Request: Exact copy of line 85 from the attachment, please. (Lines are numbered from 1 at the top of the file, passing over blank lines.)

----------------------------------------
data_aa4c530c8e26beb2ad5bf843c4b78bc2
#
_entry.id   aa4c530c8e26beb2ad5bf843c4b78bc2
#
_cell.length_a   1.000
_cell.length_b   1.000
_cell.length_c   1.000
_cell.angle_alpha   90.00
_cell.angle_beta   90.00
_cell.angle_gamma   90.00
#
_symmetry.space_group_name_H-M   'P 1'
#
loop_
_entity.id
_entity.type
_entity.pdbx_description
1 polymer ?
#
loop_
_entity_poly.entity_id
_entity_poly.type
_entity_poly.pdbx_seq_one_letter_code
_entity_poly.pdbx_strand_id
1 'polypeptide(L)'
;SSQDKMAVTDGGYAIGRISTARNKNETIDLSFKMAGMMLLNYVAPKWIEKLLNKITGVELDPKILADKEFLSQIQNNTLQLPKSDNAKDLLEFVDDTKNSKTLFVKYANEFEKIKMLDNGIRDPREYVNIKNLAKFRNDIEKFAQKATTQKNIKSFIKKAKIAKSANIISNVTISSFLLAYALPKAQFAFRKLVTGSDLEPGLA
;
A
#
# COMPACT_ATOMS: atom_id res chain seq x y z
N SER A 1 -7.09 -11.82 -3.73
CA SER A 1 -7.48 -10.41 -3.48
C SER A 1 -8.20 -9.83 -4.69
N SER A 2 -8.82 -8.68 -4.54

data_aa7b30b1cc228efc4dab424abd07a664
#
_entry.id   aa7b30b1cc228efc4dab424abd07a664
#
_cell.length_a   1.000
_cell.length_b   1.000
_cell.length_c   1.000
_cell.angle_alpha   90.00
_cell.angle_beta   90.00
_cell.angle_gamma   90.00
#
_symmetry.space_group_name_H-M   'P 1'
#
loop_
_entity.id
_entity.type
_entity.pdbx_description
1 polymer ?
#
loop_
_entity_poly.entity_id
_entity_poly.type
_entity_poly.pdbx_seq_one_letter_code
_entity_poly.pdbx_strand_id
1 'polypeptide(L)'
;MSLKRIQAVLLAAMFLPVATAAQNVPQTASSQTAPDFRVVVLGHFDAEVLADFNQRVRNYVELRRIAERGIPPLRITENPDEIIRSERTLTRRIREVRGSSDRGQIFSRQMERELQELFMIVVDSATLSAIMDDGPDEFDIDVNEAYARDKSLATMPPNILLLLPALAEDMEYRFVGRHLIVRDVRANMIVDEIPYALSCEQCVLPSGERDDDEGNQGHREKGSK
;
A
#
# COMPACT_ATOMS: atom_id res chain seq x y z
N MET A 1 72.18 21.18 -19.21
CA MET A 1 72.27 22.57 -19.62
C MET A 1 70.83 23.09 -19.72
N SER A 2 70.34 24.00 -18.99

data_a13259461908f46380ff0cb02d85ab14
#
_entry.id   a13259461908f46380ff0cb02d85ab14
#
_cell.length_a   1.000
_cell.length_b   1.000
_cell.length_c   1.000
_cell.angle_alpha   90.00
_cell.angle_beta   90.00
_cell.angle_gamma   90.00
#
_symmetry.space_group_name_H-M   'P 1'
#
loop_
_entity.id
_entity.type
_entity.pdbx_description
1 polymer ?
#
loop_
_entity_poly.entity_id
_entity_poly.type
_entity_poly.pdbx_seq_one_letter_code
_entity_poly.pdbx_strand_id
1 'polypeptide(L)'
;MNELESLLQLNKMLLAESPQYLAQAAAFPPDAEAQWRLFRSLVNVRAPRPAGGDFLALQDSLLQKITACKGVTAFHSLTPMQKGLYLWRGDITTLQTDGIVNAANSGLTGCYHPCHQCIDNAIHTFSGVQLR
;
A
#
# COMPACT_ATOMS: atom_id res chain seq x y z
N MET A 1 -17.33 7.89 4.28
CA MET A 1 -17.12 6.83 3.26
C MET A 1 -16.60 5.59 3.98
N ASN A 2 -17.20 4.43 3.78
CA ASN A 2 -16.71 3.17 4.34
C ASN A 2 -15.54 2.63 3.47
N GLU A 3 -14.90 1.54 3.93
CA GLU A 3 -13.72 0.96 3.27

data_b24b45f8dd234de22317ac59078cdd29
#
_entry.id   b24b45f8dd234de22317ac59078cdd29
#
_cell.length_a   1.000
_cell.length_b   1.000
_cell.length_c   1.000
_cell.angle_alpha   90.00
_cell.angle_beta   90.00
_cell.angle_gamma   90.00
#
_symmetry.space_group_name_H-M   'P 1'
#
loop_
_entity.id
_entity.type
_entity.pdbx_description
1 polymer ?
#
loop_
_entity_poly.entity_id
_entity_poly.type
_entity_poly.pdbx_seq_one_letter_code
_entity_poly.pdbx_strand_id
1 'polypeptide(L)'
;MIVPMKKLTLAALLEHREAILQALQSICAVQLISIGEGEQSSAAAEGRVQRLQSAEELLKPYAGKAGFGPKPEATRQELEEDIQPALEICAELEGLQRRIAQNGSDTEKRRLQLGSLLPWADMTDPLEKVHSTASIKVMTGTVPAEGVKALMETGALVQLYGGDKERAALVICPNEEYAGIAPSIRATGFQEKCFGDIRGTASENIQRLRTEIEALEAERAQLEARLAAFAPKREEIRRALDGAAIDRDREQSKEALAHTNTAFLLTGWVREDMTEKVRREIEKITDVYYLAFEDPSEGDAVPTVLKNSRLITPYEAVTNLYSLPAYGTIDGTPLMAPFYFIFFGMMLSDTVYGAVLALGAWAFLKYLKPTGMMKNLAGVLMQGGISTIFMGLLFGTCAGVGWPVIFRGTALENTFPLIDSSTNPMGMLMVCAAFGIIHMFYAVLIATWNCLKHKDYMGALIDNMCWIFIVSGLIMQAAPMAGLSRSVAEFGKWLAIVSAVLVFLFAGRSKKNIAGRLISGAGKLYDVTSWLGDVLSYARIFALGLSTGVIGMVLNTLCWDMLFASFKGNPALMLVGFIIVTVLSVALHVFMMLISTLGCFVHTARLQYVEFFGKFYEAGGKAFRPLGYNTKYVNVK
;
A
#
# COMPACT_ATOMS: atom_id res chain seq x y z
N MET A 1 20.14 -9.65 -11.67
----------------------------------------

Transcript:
_entity.pdbx_description